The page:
EFI FileSystem drivers
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Latest commit e6540ed Dec 28, 2016 @pbatard version 1.1
* Update GRUB to latest

README.md

efifs - EFI File System Drivers

This is a GPLv3+ implementation of standalone EFI File System drivers, based on the GRUB 2.0 read-only drivers.

For additional info as well as precompiled drivers, see http://efi.akeo.ie

Requirements

  • Visual Studio 2015 or MinGW/gcc
  • A git client able to initialize/update submodules
  • QEMU v2.7 or later if debugging with Visual Studio (NB: You can find QEMU Windows binaries here)

Compilation

  • [Common] Fetch the git submodules with git submodule init and git submodule update.
  • [Common] Apply the included f2fs patch to the grub\ subdirectory. This adds F2FS support, which is not yet included in GRUB2.
  • [Visual Studio] Apply the other patches to the grub\ subdirectory. If you are using Clang/C2 you can apply the first patch only. If you are using MSVC, then you must apply both patches.
  • [Visual Studio] Open the solution file and hit F5 to compile and debug the default driver.
  • [gcc] Run make in the top directory. If needed you can also issue something like make ARCH=<arch> CROSS_COMPILE=<tuple> where <arch> is one of ia32, x64, arm or aa64 (the official UEFI abbreviations for an arch, as used in /efi/boot/boot[ARCH].efi) and tuple is the one for your cross-compiler, such as arm-linux-gnueabihf-. e.g. make ARCH=aa64 CROSS_COMPILE=aarch64-linux-gnu-

Testing

If QEMU is installed, the Visual Studio solution will set up and test the drivers using QEMU (by also downloading a sample image for each target file system).
Note however that VS debugging expects a 64-bit version of QEMU to be installed in C:\Program Files\qemu\ (which you can download here).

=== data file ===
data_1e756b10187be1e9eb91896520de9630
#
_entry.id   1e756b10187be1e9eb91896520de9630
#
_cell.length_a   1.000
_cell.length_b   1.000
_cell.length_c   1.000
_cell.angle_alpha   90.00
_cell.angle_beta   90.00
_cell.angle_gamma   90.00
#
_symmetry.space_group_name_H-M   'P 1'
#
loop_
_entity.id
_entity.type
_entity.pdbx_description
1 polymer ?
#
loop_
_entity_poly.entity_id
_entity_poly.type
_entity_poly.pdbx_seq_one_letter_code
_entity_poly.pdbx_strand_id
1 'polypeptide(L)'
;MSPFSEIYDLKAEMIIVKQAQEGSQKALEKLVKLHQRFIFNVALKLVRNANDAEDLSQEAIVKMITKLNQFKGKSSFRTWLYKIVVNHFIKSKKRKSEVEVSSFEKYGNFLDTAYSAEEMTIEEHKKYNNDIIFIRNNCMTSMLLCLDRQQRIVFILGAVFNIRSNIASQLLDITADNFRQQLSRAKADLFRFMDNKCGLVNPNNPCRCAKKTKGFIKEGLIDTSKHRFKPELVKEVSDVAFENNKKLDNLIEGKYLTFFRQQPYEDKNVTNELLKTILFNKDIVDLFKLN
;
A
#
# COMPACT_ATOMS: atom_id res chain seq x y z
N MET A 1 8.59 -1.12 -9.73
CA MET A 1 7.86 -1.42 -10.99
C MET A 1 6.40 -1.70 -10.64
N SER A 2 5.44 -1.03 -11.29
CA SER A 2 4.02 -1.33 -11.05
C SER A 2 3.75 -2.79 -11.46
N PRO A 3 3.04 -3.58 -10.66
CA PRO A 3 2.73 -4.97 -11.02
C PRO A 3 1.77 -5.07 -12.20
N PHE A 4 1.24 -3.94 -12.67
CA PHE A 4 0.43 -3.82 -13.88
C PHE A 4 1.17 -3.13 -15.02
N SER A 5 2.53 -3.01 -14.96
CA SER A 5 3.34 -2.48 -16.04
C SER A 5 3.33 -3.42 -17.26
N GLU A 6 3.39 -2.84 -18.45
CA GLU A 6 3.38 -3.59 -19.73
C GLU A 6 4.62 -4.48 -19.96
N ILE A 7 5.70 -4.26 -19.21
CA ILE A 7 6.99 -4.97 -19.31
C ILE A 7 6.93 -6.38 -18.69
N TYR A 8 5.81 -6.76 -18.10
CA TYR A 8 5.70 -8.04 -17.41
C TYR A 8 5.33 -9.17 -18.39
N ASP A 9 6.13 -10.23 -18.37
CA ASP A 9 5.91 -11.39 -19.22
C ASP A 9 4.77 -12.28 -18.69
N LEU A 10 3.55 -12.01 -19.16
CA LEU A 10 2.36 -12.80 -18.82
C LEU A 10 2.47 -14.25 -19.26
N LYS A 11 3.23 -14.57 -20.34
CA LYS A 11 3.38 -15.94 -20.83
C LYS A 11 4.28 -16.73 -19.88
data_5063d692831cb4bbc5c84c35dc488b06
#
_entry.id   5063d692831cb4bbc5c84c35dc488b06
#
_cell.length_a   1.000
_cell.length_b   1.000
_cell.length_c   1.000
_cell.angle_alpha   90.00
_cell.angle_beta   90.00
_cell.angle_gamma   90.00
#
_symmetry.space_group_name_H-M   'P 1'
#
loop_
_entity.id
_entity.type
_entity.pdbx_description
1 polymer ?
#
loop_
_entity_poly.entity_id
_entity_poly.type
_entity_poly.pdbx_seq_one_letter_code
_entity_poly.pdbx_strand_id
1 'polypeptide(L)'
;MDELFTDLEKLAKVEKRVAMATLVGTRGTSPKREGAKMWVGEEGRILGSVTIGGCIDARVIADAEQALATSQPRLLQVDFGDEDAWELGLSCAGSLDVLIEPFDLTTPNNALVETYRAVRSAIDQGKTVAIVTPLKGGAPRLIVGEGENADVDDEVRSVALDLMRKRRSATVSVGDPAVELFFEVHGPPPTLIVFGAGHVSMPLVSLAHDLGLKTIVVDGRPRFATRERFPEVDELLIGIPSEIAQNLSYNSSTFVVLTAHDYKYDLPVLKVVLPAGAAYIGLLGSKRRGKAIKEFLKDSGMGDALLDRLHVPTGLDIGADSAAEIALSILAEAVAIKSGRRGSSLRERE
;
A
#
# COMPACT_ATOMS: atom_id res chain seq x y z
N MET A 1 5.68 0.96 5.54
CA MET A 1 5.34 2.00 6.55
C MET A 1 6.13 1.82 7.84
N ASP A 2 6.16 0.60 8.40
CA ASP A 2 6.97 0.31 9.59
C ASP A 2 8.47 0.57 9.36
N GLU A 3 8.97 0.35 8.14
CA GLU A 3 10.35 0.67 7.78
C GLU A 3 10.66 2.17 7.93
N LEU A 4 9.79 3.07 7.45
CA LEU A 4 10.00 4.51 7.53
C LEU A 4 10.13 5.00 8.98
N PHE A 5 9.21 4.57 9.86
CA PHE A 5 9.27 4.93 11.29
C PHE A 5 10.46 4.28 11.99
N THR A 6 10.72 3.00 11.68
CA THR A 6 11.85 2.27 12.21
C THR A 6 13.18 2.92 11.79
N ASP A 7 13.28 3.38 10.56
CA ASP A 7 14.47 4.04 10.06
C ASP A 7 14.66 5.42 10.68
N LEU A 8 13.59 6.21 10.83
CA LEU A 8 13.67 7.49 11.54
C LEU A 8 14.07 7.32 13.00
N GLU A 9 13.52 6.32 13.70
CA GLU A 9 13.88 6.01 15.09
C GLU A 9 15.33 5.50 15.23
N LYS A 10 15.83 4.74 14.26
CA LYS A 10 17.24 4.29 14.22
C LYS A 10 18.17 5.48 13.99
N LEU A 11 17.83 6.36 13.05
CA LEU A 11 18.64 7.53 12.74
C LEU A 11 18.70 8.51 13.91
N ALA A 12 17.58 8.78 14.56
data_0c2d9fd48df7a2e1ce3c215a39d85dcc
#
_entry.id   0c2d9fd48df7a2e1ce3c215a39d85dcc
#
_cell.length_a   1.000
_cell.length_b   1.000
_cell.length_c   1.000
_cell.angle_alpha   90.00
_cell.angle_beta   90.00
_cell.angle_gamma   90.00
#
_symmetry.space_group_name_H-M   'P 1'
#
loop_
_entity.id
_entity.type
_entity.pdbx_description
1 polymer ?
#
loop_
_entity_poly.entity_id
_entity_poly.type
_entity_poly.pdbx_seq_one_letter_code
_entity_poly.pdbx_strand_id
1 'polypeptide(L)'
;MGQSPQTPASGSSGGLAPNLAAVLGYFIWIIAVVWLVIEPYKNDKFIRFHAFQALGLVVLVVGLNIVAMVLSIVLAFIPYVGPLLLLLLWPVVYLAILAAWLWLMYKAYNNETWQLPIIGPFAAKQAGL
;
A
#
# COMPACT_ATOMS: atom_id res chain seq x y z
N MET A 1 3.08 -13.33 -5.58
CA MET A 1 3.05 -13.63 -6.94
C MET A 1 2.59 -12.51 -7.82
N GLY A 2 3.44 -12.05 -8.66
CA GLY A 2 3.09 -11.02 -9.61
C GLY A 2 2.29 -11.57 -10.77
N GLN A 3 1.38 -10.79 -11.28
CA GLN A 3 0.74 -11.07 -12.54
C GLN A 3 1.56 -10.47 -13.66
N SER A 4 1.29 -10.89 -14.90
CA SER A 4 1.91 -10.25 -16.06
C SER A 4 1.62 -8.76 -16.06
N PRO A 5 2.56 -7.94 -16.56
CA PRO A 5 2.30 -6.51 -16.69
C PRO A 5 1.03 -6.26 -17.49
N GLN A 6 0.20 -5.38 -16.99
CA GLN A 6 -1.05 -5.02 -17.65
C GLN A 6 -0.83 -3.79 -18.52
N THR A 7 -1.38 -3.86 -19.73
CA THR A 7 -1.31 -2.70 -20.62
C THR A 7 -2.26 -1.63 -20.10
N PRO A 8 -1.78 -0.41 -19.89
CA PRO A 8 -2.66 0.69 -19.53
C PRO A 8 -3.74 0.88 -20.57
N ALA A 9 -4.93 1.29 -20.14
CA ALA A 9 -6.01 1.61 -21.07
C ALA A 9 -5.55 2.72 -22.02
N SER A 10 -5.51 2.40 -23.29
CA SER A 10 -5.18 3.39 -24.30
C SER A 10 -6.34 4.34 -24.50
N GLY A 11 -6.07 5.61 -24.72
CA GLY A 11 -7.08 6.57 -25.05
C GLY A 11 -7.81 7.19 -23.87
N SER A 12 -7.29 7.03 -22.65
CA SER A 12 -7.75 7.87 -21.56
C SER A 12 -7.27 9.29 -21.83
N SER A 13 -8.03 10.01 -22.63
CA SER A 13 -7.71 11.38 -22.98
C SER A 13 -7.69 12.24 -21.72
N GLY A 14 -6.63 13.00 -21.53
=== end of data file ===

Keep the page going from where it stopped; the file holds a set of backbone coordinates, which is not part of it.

If that is not the case, you should edit .msvc\debug.vbs accordingly.

For testing outside of Visual Studio, make sure you have at least one disk with a target partition using the target filesystem, that is not being handled by other EFI filesystem drivers.
Then boot into the EFI shell and run the following:

  • load fs0:\<fs_name>_<arch>.efi or wherever your driver was copied
  • map -r this should make a new fs# available, eg fs2:
  • You should now be able to navigate and access content (in read-only mode)
  • For logging output, set the FS_LOGGING shell variable to 1 or more
  • To unload use the drivers command, then unload with the driver ID

Visual Studio and ARM support

To enable ARM compilation in Visual Studio 2015, you must perform the following:

  • Make sure Visual Studio is fully closed.
  • Navigate to C:\Program Files (x86)\MSBuild\Microsoft.Cpp\v4.0\V140\Platforms\ARM and remove the read-only attribute on Platform.Common.props.
  • With a text editor running with Administrative privileges open:
    C:\Program Files (x86)\MSBuild\Microsoft.Cpp\v4.0\V140\Platforms\ARM\Platform.Common.props.
  • Under the <PropertyGroup> section add the following:
    <WindowsSDKDesktopARMSupport>true</WindowsSDKDesktopARMSupport>

Notes

This is a pure GPLv3+ implementation of EFI drivers. Great care was taken not to use non GPLv3 compatible sources, such as rEFInd's fsw_efi (GPLv2 only) or Intel's FAT driver (requires an extra copyright notice).